The Public Health and Sustainable Partnership group, hosted by Public Health Scotland (PHS), carried out a Health Impact Assessment to understand whether people’s health was improved by changing road space for motor vehicles to other uses.
The group found that road space reallocation can make a difference. By reducing overall traffic volume, the adverse health impacts of motor traffic such as air and noise pollution, and greenhouse gas emissions are likely to be reduced. Other health benefits may be realised, but are dependent on using the space differently, such as improving the walking, wheeling and cycling infrastructure, providing additional space for people to shop or socialise, or for children to play.
There is also an impact on health inequalities – those living in low income communities, or who live with chronic health conditions, are more likely to suffer adverse effects of traffic (such as air pollution and road traffic collisions). These groups are also less likely to have access to a car.
The assessment also highlights the need for realistic and better alternatives to car travel, and that changing how road space is used should be designed by working with local communities to make sure it meets the needs of everyone and maximises the benefits for all.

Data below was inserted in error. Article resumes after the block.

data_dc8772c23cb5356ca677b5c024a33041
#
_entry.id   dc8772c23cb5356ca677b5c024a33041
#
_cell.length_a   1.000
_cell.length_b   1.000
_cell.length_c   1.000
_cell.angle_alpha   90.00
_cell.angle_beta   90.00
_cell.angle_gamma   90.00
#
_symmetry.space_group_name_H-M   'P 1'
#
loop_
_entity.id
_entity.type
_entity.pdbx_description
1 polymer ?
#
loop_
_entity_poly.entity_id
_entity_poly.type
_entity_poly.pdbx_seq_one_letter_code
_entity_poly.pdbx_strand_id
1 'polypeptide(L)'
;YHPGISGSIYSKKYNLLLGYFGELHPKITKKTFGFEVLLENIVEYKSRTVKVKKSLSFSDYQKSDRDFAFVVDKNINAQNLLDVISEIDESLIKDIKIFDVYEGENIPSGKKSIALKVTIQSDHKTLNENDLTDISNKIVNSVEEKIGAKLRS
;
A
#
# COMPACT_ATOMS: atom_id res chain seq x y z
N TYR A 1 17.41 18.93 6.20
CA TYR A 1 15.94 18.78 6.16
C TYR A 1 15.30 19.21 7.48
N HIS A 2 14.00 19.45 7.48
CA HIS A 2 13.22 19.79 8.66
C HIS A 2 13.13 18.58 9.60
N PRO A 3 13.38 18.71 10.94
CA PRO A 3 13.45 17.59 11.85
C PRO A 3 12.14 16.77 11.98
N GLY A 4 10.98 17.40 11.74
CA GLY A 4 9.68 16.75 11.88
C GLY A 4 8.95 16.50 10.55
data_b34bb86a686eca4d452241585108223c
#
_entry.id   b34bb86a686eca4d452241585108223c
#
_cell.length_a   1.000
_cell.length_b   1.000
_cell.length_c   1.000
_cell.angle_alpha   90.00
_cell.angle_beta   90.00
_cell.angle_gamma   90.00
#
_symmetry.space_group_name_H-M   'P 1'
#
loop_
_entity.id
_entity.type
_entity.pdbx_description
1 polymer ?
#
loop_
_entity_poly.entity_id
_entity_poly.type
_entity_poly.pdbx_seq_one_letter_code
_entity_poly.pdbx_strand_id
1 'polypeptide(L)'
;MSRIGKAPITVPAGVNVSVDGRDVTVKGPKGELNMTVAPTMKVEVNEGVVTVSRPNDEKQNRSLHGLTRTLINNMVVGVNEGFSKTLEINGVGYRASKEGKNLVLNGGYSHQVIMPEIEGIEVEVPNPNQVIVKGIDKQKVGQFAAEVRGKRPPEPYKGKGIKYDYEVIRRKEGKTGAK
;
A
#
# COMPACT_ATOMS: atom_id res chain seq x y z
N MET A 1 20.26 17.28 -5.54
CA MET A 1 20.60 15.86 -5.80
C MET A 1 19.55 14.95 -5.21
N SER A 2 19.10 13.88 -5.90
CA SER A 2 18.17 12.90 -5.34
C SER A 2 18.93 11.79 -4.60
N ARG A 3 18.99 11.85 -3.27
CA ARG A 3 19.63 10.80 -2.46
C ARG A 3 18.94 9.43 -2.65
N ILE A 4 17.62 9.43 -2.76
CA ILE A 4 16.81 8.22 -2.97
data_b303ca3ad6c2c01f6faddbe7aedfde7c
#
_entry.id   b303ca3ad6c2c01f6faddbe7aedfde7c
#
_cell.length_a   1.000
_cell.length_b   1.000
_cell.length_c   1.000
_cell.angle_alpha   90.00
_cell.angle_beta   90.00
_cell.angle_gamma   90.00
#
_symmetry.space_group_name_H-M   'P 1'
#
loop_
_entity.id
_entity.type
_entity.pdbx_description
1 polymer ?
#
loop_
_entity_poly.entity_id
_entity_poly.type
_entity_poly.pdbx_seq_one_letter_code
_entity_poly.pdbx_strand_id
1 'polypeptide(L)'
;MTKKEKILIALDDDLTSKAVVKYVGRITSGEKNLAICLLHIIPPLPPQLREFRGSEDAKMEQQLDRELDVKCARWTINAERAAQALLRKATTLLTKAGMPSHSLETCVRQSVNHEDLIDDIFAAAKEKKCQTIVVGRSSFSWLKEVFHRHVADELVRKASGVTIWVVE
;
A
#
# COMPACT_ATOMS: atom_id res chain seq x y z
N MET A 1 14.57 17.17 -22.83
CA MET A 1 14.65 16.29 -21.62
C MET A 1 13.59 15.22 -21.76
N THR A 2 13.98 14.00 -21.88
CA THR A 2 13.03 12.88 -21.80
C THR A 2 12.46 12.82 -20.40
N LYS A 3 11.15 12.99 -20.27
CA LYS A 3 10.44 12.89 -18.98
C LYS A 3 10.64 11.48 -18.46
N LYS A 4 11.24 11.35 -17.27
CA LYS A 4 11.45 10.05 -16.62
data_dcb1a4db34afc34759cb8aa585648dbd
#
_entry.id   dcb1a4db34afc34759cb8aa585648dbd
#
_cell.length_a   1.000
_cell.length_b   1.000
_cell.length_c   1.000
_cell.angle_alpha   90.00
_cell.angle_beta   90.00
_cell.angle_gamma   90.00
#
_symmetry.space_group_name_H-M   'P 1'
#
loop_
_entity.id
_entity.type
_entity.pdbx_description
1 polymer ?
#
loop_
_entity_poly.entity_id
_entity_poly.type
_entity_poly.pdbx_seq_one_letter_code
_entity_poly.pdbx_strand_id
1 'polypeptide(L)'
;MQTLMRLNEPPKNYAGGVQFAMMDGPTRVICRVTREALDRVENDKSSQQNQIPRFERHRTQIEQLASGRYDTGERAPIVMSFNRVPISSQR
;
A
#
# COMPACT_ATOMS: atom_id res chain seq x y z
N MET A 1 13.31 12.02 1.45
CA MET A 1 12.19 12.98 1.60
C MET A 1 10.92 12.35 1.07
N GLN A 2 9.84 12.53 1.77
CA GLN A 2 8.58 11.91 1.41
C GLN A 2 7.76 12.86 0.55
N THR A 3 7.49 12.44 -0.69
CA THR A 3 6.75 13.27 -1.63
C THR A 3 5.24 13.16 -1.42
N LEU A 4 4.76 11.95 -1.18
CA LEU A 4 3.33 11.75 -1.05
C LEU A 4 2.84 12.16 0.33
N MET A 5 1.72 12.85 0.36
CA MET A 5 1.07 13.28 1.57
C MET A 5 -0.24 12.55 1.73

The findings suggest footfall for local businesses is likely to increase, and it may only take 2 – 3 years from implementation until communities experience the full benefits.
Ali Macdonald, Organisation Lead for Healthy Active Environments at PHS, said:
“Living in vibrant, healthy and safe communities plays an important role in our health and wellbeing. COVID-19 has shown how important high-quality local neighbourhoods are to everyone’s wellbeing.
“Our work suggests that including road space reallocation in broader transport and community planning is likely to have a positive effect on communities, not least those most likely to experience poorer health outcomes.
“It is our recommendation that road space reallocation continues to be supported in Scotland, that greater investment in public and community transport is required and that reallocated space becomes a community resource.”
To view or download the Health Impact Assessment and Rapid Evidence Review, or request any other formats, please visit the PHS website.